The Great Stagnation: How America Ate All the Low-Hanging Fruit of Modern History, Got Sick, and Will (Eventually) Feel Better

The Great Stagnation: How America Ate All the Low-Hanging Fruit of Modern History, Got Sick, and Will (Eventually) Feel Better

by Tyler Cowen
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Overview

The Great Stagnation: How America Ate All the Low-Hanging Fruit of Modern History, Got Sick, and Will (Eventually) Feel Better by Tyler Cowen

Tyler Cowen's The Great Stagnation, the eSpecial heard round the world that ignited a firestorm of debate and redefined the nature of our economic malaise, is now—-at last—-a book.

Product Details

ISBN-13: 9780525952718
Publisher: Penguin Publishing Group
Publication date: 06/09/2011
Pages: 128
Product dimensions: 7.68(w) x 5.32(h) x 0.60(d)
Age Range: 18 Years

About the Author

Tyler Cowen is a professor of economics at George Mason University. He is a prominent blogger at marginalrevolution.com, the world’s leading economics blog. He also writes regularly for The New York Times, and has written for Forbes, The Wall Street Journal, Newsweek, The Washington Post, The Los Angeles Times, and The Wilson Quarterly.

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The Great Stagnation: How America Ate All the Low-Hanging Fruit of Modern History, Got Sick, and Will (Eventually) Feel Better 3.7 out of 5 based on 0 ratings. 44 reviews.
James Jenkins More than 1 year ago
This book provides some fresh perspectives on why our economy is struggling as much as it is. I found myself agreeing with a lot of the points, although I still need some to mull iver the validity if them. It is short and under $4. If you have an interest in current events I suggest you check it out.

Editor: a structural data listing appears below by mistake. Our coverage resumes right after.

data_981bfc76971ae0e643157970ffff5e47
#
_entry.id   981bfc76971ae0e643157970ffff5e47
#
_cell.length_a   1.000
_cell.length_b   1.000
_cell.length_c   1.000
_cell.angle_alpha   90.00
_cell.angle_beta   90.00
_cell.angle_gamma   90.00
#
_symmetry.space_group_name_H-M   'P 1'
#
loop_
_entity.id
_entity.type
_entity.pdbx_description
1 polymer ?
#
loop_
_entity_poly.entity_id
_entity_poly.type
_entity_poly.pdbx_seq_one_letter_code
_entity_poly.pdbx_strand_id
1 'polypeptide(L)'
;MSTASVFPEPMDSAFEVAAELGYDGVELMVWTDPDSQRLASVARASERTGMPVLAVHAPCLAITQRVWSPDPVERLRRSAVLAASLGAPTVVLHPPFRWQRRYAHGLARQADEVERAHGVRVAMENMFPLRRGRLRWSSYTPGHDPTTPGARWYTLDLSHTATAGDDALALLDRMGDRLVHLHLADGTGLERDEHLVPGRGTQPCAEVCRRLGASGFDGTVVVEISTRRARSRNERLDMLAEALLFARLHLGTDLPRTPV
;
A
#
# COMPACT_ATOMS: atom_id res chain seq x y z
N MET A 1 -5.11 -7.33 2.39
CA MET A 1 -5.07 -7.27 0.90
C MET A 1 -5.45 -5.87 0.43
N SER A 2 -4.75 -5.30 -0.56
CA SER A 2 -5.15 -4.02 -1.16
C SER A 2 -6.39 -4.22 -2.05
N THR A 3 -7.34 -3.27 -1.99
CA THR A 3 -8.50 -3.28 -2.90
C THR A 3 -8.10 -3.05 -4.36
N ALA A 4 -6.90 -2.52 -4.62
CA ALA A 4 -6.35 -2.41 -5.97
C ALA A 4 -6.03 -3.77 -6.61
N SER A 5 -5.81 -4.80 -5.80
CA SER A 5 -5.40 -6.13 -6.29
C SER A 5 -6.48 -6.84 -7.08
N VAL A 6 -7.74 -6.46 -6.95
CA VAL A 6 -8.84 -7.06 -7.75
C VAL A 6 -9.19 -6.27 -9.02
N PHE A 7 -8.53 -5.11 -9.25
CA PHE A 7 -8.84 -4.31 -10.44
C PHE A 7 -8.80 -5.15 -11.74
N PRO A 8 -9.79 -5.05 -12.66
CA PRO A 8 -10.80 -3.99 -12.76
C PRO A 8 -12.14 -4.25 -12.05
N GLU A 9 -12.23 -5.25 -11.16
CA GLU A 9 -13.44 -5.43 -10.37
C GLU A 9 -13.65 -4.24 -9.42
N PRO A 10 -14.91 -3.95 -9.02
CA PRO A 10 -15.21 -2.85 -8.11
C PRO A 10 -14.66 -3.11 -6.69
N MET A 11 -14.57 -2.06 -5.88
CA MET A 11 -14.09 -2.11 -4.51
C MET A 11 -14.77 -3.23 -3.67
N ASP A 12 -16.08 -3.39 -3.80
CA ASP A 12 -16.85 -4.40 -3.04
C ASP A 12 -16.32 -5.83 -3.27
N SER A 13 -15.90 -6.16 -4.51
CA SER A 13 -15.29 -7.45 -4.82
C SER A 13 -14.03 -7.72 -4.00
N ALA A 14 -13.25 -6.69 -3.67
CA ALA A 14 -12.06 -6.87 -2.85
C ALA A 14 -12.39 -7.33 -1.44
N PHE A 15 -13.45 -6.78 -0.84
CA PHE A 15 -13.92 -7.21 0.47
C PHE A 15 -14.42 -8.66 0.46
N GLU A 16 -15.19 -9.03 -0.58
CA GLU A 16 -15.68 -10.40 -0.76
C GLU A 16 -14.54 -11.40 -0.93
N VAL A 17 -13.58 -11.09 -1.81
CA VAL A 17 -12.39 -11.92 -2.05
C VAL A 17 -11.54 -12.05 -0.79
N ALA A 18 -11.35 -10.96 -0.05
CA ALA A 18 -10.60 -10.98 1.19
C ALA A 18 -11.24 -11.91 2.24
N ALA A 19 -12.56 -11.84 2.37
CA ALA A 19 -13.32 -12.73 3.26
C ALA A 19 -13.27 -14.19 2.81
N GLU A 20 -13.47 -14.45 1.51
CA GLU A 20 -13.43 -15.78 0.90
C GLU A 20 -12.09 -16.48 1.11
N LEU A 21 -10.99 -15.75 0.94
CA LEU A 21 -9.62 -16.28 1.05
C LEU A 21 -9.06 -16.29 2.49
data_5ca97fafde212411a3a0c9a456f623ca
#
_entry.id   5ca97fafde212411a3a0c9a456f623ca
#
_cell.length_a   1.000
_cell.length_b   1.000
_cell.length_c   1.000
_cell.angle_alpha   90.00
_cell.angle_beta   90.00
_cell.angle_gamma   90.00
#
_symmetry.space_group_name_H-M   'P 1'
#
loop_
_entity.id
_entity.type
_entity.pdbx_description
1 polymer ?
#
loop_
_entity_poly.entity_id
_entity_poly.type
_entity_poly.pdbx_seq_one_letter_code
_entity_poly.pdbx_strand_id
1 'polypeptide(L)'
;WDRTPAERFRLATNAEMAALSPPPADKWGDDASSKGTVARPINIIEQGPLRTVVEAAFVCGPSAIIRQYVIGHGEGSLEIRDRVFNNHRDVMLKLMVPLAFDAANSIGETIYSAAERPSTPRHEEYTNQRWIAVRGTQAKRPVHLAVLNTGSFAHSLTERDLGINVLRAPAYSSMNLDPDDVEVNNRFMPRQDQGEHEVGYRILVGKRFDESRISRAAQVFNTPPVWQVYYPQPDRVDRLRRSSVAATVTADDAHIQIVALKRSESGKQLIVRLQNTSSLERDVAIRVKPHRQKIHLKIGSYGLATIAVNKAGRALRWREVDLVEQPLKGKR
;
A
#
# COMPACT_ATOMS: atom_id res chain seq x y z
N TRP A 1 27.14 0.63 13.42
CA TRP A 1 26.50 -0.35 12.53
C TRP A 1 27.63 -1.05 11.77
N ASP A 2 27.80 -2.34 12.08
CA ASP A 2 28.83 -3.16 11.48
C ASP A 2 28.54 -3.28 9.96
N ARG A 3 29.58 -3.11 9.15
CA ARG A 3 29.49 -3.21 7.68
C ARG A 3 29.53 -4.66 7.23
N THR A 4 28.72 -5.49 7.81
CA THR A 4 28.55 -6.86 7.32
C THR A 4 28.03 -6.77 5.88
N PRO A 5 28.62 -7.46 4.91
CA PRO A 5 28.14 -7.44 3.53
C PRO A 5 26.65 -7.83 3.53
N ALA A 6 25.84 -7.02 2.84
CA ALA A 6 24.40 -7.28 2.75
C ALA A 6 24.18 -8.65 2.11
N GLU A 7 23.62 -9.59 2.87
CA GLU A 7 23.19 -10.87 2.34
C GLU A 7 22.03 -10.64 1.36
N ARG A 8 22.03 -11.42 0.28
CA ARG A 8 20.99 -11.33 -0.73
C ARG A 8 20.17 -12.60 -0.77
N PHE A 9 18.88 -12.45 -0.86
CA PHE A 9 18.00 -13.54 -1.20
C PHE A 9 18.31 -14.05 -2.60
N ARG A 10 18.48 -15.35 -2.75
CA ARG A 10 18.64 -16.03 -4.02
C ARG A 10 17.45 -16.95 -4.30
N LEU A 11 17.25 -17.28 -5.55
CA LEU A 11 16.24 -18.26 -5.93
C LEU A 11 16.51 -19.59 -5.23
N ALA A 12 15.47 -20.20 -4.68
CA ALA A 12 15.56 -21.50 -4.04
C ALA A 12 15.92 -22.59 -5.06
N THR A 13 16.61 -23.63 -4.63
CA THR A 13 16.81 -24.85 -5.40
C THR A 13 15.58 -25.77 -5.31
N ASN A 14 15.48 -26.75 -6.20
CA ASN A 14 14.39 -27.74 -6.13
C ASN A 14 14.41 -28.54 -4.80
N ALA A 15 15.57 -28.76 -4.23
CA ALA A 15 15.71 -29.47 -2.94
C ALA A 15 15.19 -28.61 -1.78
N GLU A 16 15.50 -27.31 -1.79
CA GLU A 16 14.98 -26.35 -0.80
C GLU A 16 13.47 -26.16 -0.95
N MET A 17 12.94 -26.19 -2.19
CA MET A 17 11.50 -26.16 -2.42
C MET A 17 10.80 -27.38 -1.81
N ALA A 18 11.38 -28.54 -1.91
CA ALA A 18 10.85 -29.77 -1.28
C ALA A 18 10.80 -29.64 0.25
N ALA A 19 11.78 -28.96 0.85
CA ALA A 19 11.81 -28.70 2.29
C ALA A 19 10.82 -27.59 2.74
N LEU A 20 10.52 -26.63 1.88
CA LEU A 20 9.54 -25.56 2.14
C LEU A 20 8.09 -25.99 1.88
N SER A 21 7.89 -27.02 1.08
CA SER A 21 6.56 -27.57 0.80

Anonymous More than 1 year ago
An interesting alternative look at todays economy
Anonymous More than 1 year ago
I liked this about as much as Cowen's other work, "Average is Over," which is to say: three stars.  It's a decent book with interesting ideas, and while I'm at least capable of being convinced of what Cowen is trying to prove, he doesn't make much of a case.  His theories seem to be the result of casual observation and baseless hypothesis, not rigorous analysis or erudite research.  He may be onto something, but this work is too easily dismissed with a casual wave of the hand.  A good read at 60 pages, but I'm glad it wasn't longer, given the quality.
Anonymous More than 1 year ago
Though I have only recently read this book I found much of it to be still thought provoking. Cowen introduces his ideas in common layman's terms yet they are provocative and engage the reader! I thoroughly enjoyed the book.
Anonymous More than 1 year ago
Scholarly economics-based summary of societal evolution that is contributing to resource polarization. Especially important points are lack of true innovation in favor of redundancy. Now with IPO of Twitter, wonder how many ways does 13 year old NEED to say 'wha's up'?
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